I had seen occasional references to President Lincoln's suspension of habeas corpus during the Civil War, but hadn't learned enough to decide whether it was a justified wartime measure or a breach of civil liberties. While researching Lincoln for Outdoor Monuments of Manhattan I investigated the habeas corpus issue further, and ended up writing "About the Subject" on one specific case of it in 1863: Lincoln's treatment of Clement Vallandigham, a Northern politician who was a very vocal Confederate sympathizer. The Vallandigham case was one of the inspirations for a famous short story you may recall from your high-school days: Edward Everett Hale's "The Man Without a Country."

Saturday, January 6, 2007

Marquis de Lafayette: OMOM Essay 14

When I looked at the sculptures in Outdoor Monuments of Manhattan in historical order, the difference between this sculpture of Lafayette and those of his contemporaries Washington, Hamilton and Jefferson (Essays 6, 12, 13, 43, 50, 53) was striking. In "About the Sculpture" I point out the details that convey Lafayette's aristocratic elegance.

I noticed the peculiar shape beneath Lafayette's feet only after dozens of visits and several drafts of the essay. Rather than reworking the essay to include it, I use it to challenge the reader to begin drawing his own conclusions about details of the sculpture. I am anxious to have the reader start such observation and inference early on, because I want him to finish Outdoor Monuments of Manhattan confident that he can understand art on his own, without the intervention of an art critic or art historian. Appendix A, "How to Read a Sculpture," is a summary guide to the process.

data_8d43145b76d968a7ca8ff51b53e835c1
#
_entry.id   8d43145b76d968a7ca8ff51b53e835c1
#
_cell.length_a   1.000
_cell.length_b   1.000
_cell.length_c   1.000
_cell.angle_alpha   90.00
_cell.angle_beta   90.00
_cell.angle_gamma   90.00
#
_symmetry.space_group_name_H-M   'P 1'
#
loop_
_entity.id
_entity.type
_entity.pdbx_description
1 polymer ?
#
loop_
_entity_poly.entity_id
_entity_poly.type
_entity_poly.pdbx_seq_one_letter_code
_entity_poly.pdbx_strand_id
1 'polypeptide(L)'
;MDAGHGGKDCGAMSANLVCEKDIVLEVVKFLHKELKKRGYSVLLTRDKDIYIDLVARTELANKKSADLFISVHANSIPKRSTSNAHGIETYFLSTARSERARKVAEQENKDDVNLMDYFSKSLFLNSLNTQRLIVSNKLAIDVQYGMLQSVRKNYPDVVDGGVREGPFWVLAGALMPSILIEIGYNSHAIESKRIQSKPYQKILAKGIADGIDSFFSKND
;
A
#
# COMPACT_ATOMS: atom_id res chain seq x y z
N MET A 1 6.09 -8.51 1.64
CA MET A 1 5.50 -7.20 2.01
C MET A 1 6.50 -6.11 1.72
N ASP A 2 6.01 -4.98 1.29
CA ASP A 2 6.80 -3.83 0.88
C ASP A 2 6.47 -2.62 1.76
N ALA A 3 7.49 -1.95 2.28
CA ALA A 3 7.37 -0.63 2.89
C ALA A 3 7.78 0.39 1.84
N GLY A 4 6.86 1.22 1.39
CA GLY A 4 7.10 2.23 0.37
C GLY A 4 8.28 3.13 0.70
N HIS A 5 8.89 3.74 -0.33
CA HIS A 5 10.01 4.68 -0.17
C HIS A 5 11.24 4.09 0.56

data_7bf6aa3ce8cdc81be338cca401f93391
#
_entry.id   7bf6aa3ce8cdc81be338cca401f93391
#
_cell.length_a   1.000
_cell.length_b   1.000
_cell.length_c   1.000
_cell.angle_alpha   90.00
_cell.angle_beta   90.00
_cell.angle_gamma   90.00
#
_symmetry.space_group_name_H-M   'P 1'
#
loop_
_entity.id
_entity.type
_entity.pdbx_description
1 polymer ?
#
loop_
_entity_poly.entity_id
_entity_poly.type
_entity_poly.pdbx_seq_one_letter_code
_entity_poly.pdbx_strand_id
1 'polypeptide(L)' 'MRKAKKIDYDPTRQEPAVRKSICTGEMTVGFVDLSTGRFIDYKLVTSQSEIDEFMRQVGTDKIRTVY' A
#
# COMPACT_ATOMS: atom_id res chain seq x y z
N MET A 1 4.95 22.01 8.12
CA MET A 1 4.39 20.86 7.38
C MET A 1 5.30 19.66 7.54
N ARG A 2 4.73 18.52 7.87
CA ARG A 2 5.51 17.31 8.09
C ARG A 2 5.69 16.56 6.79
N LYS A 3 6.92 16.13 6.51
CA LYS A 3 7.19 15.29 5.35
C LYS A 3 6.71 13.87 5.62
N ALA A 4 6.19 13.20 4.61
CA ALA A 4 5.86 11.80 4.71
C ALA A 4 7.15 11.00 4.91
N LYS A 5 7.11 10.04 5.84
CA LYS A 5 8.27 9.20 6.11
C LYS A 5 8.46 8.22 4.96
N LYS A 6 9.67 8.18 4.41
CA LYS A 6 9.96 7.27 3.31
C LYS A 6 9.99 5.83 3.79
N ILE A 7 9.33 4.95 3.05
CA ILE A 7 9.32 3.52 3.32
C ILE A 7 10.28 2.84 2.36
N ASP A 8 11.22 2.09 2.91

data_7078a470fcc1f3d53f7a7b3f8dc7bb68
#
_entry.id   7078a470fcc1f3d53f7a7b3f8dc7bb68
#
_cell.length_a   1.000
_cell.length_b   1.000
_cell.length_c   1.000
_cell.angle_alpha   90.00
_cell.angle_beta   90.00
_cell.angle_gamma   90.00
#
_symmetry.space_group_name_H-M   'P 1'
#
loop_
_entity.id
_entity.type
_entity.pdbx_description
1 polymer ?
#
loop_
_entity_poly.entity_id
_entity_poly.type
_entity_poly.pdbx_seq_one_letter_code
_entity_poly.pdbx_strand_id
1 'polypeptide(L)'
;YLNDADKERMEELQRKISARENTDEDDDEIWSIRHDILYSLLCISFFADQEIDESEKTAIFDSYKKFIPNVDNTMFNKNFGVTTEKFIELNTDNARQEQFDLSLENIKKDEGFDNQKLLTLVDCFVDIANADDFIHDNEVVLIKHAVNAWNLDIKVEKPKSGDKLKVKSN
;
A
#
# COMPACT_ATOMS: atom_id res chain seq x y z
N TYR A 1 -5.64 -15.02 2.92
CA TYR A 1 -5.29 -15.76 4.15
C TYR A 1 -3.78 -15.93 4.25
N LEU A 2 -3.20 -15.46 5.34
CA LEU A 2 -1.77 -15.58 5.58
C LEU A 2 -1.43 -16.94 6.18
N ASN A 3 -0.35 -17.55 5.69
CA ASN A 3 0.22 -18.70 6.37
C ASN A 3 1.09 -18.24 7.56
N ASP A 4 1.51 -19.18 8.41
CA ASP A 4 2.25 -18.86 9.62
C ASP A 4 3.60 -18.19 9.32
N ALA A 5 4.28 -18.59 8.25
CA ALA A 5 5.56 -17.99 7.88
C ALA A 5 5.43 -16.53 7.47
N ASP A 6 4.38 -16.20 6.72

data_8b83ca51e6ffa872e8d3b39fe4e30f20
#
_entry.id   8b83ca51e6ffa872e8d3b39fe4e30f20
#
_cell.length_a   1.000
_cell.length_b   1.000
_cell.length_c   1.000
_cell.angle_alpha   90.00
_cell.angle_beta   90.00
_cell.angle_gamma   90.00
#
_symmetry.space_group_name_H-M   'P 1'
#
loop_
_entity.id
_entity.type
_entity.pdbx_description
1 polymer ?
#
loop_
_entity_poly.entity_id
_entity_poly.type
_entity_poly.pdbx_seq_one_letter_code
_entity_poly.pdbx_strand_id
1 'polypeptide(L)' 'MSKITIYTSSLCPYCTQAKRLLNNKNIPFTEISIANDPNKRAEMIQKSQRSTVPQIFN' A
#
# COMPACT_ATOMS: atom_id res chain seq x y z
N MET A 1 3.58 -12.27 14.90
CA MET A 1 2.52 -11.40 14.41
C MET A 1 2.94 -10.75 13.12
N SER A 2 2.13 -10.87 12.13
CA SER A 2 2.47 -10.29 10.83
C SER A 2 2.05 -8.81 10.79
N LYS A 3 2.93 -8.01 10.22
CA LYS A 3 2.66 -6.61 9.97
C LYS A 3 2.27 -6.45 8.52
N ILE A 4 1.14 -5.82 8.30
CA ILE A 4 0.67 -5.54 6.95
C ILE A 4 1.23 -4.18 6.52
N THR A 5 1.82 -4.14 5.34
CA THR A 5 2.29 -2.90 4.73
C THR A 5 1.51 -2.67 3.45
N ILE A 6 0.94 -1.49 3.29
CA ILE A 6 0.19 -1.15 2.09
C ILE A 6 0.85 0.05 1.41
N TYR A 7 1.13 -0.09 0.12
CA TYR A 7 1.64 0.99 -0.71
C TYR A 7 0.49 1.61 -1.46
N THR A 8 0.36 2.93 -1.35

"About the Subject" focuses on the philosophical differences between the American and French Revolutions, and Lafayette's role in both.

On the Forgotten Delights site I discuss Lafayette's non-invasion of Canada in 1778. The Forgotten Delights calendar has a close-up of Lafayette and his own long description of his feelings for the United States, dating from his visit here in 1824.

Friday, January 5, 2007

George Washington at Union Square: OMOM Essay 13

I've discussed the Washington at Union Square at length in "Getting More Enjoyment from Art You Love," The Objective Standard 1:2 (Summer 2006). In Outdoor Monuments of Manhattan, I focus on identifying the theme (a process I first mentioned in Essay 5, Charging Bull), and again address the question of what an artist achieves by "quoting" other sculptures. In this case, the sculptor quoted an equestrian portrait of Emperor Marcus Aurelius that has stood in Rome for millennia - largely because medieval Christians assumed it represented Constantine, the first Roman emperor to convert to Christianity (A.D. 312).

"About the Subject" describes Washington's ceremonial return to New York in 1783, after seven years of British occupation. For over a century that event was celebrated every November 25 as "Evacuation Day." The New-York Historical Society's website has an 1883 illustration of the flagstaff incident referred to in this essay.

Most photos of this Washington are taken from the east side. In the photo above, you can see why: if you're close enough on the west side to take a photo without a telephoto lens, Washington's arm blocks his face. If I backed off 10-20 yards, I could probably get a decent photo of that side using my new 12x optical lens and a tripod. For more on the problems of photographing sculpture, see my "Completely Unprofessional Notes on Taking Photos of Outdoor Sculpture" on